With barely two months left until the Nov. 3 general election, Pennsylvania lawmakers are “actively negotiating” changes to the state’s election code as they try to resolve crucial questions of election security in the Legislature rather than in the courts, Gov. Tom Wolf said Tuesday.
But there’s not yet consensus among Democrats and Republicans on what measures the state should take to ensure a timely tally of election results, something that proved out of reach for many counties when a record 1.5 million Pennsylvanians voted by mail in the June 2 primary.
Wolf said Tuesday he opposes some measures in an omnibus election reform package released Monday from the top Republicans in Pennsylvania’s state Senate, which would give counties more time to distribute and process mail-in ballots but voters less time to request them.
The legislation, sponsored by Senate President Pro Tempore Joe Scarnati, R-Jefferson, and Majority Leader Jake Corman, R-Centre, would allow counties to open election mail and prepare ballots for tabulation up to three days before polls open on Nov. 3, and give them two additional weeks to send mail-in ballots to voters.
It would also relax eligibility requirements for poll workers and watchers, making it easier for counties to recruit essential Election Day personnel ahead of November.
Those provisions are high priorities for the Democratic Wolf administration, which says counties need more time to administer mail-in voting to avoid long waits for results on Election Day.
But during a Tuesday press conference where he unveiled his fall legislative agenda, Wolf said he opposes the proposal because it advances the deadline for requesting a mail-in ballot by more than a week.
State law currently allows voters to request mail-in ballots up to seven days before an election. Corman and Scarnati say that moving the cut-off date to 15 days before an election will help the U.S. Postal Service ensure it can deliver all election mail on time to voters.
But the Senate GOP proposal comes with a tradeoff, since voters would have less time to request mail-in ballots. That provision led Wolf to oppose it, saying Tuesday that wouldn’t support any proposal that restricts access to vote-by-mail during the pandemic.
“If we want people to vote by mail, we have to make it so it works as well as possible,” Wolf said.
The fate of drop-off boxes?
Wolf said that the bill represented the “first pass” at serious election reform. He signaled openness to negotiating some of the components that have been priorities for his party, such as the use of drop-off boxes to collect mail-in ballots on election day.
The administration issued new guidance this month for counties that want to use drop off-boxes where voters can deposit ballots without relying on mail service.
But the GOP proposal requires voters to bring their completed ballots to “the permanent offices of the county board of elections,” a provision that would effectively ban drop-off boxes and satellite voting offices in Pennsylvania, according to the Philadelphia Inquirer.
Drop-off boxes have become a recent target of President Donald Trump, who falsely said in a Tweet Sunday that they lead to voter fraud and spread COVID-19. Twitter censored the claim, saying it violated rules against voter suppression.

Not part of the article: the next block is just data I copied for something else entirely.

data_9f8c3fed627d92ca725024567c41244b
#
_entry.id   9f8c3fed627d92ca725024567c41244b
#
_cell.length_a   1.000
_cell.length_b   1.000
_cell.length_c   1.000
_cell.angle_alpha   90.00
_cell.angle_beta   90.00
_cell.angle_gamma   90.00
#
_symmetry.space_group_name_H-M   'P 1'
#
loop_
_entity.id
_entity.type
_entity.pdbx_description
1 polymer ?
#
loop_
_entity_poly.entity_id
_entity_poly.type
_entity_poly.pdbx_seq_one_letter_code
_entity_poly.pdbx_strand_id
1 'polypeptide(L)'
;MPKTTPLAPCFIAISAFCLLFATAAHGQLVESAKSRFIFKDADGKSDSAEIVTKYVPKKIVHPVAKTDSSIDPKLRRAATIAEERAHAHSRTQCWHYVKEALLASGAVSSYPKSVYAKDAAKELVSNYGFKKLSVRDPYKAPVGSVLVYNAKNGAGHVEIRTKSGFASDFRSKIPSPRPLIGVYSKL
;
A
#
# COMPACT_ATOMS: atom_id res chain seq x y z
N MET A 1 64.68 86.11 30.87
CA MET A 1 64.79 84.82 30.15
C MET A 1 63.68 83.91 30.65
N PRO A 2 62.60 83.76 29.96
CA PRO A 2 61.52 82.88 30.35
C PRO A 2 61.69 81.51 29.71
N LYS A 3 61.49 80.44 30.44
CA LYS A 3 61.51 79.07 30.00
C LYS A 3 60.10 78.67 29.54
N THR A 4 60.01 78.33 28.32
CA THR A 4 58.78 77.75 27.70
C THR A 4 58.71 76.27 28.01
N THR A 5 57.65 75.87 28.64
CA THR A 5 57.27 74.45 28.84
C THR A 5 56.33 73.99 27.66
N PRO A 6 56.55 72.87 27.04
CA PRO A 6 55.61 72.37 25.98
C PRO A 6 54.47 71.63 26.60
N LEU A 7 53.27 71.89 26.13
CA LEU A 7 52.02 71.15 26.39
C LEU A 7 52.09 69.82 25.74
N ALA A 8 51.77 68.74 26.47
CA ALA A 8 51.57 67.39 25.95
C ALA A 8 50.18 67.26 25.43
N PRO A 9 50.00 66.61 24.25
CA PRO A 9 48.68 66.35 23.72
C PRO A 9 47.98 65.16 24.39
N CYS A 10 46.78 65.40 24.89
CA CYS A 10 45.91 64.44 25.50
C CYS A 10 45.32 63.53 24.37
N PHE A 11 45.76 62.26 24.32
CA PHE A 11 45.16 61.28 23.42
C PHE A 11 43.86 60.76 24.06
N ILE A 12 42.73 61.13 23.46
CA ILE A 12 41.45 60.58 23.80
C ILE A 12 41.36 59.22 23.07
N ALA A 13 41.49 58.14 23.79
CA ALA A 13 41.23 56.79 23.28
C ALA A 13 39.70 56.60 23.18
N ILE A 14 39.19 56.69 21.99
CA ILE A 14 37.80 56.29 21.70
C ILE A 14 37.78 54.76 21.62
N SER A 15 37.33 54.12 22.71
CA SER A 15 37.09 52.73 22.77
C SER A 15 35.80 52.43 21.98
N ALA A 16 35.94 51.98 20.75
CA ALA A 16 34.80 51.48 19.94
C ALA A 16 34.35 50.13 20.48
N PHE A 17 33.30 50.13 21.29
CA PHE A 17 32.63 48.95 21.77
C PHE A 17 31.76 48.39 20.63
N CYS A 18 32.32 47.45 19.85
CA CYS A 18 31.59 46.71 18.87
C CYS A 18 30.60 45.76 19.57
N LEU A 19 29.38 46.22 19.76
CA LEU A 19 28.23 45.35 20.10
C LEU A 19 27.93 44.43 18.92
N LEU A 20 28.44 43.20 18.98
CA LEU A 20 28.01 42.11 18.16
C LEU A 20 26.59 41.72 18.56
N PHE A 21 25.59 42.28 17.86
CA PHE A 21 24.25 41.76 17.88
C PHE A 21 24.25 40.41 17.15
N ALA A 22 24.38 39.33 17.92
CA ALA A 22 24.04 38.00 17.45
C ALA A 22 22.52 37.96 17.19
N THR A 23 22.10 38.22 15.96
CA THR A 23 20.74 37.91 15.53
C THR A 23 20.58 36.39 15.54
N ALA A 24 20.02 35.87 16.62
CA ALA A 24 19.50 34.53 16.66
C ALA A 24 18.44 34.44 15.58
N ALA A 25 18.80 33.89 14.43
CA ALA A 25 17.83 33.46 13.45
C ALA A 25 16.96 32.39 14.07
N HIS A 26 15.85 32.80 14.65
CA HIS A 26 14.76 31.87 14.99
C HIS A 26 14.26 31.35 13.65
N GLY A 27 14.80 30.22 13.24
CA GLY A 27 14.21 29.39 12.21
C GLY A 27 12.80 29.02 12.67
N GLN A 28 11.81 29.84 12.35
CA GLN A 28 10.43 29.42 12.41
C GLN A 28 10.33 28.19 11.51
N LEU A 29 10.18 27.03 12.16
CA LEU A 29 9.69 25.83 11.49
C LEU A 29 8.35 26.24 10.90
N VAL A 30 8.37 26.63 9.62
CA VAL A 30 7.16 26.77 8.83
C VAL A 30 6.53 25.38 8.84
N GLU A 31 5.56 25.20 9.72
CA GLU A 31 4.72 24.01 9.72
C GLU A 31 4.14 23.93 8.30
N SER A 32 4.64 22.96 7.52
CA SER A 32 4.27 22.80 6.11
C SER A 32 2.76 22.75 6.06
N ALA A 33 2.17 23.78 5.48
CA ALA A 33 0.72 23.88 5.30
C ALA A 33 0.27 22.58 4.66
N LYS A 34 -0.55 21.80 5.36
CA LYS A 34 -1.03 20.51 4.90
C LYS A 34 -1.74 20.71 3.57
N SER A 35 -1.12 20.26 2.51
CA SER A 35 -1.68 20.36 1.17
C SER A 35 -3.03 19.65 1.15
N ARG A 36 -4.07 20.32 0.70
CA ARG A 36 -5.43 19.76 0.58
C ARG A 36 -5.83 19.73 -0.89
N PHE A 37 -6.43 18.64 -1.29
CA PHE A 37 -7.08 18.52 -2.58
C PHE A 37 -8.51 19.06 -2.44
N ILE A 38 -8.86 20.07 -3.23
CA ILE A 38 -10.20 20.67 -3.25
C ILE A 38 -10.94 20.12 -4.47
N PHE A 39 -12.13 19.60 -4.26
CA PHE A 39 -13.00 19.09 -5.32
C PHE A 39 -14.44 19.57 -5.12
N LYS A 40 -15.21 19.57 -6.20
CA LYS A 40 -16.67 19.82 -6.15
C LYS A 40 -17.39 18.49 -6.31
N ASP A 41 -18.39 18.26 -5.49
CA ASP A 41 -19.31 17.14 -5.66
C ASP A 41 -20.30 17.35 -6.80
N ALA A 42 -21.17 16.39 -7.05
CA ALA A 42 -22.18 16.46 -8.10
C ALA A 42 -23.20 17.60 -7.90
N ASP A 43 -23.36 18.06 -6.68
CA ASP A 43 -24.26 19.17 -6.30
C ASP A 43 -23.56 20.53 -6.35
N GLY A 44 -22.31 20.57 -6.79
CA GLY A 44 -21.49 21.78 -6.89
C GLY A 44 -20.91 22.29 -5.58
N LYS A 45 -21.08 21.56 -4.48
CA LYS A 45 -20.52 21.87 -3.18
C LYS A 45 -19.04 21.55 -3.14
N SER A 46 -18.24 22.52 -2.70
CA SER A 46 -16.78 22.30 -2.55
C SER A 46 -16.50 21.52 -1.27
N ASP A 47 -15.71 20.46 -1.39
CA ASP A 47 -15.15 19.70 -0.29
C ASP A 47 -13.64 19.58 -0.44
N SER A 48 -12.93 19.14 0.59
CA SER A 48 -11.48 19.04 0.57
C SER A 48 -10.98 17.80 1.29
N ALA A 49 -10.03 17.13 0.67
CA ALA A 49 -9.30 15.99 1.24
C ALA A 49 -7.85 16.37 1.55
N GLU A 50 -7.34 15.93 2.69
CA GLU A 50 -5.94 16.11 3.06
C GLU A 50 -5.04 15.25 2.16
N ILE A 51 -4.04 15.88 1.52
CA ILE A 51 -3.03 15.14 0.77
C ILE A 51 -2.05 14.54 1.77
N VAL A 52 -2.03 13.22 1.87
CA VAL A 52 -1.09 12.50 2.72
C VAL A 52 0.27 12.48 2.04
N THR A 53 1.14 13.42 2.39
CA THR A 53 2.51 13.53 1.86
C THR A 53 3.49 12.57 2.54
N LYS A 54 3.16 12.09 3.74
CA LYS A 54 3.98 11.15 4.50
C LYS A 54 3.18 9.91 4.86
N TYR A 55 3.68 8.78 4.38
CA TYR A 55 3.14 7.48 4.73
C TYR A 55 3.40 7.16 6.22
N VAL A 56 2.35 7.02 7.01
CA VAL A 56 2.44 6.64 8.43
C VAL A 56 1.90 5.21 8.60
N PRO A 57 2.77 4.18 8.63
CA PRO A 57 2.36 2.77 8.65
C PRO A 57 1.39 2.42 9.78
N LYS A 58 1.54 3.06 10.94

The Trump campaign has also sued Pennsylvania to prevent the use of drop-off ballot boxes in November, though the suit was stayed by a federal judge Sunday.
Democratic lawmakers told the Inquirer that they’re worried about limits on ballot drop-boxes, especially given reports of postal delays nationwide.
Wolf said Tuesday that there are “reasons to be concerned about safety and security of drop boxes,” but reiterated that he wanted to create more ways for people to cast ballots securely, not fewer.
What comes next?
The Senate Republican bill addressed some of the snags identified in an August report from the Pennsylvania Department of State, which evaluated county-level data from the June 2 primary election to recommend changes to the state election law ahead of November’s general election.
But some of the proposals fall short of what the administration wants.
The Department of State, which oversees elections in Pennsylvania, has recommended that counties get up to three additional weeks to open ballots and prepare them for counting — a period known as “pre-canvassing” — rather than the three additional days that Corman and Scarnati proposed.
Wolf said Tuesday that negotiations are ongoing with legislative leaders. But a spokeswoman for the Senate Republican caucus said that discussions about election bills have taken place among staff, and that the Governor has not had a call with legislative leaders since July.
In a prepared statement Monday, Corman reiterated Wolf’s desire to solve issues in the Legislature, even as lawsuits challenging Pennsylvania election code swirl in state and federal courts.
Voters rights groups said that there’s little time to waste to enact legislative changes to uphold faith and security in November’s election.
“The longer the Legislature waits to act, we risk confusion that disenfranchises voters and undermines confidence in our election system,” said Ray Murphy, state coordinator for Keystone Votes, a non-parsian coalition of voting and civil rights groups. “Not to mention that – practically – the longer it takes to make changes, the less time county and state election officials have to implement those changes effectively.